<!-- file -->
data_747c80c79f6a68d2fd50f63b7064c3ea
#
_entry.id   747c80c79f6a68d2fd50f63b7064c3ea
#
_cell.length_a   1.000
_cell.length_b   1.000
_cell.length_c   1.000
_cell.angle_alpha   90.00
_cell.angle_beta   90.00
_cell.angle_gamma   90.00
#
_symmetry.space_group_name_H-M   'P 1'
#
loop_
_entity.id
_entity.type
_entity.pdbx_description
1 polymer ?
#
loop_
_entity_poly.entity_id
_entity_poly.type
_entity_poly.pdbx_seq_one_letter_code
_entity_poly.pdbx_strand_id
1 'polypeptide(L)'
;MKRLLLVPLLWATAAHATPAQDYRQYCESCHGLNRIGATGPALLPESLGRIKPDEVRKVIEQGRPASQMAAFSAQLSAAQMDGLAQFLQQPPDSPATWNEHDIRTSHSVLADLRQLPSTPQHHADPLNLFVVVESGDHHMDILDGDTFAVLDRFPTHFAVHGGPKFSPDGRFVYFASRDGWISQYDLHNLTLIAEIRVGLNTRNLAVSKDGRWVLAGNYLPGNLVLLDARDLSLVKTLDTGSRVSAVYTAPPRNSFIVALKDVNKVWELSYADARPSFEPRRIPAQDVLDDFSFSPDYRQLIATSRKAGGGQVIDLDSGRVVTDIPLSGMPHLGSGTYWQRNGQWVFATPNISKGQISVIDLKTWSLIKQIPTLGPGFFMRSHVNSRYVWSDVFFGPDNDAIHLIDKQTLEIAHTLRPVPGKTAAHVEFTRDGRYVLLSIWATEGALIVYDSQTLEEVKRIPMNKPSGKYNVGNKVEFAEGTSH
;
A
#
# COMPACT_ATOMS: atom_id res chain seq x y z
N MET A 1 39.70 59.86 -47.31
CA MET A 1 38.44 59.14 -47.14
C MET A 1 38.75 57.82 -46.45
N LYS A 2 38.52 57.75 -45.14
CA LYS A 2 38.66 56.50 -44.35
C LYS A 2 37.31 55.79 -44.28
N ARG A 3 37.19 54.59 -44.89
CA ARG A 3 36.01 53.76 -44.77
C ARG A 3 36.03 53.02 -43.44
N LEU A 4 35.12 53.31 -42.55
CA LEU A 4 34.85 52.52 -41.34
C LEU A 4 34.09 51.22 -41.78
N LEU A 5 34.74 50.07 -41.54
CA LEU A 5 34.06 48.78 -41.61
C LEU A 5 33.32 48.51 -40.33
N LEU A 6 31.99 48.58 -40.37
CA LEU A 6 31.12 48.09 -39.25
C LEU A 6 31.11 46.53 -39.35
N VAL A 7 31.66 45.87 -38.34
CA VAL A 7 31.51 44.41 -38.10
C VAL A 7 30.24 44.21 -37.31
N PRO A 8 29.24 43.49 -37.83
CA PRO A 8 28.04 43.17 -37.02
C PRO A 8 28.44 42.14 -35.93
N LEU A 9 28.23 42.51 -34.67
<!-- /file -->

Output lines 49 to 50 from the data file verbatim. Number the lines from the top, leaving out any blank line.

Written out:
N VAL A 7 31.66 45.87 -38.34
CA VAL A 7 31.51 44.41 -38.10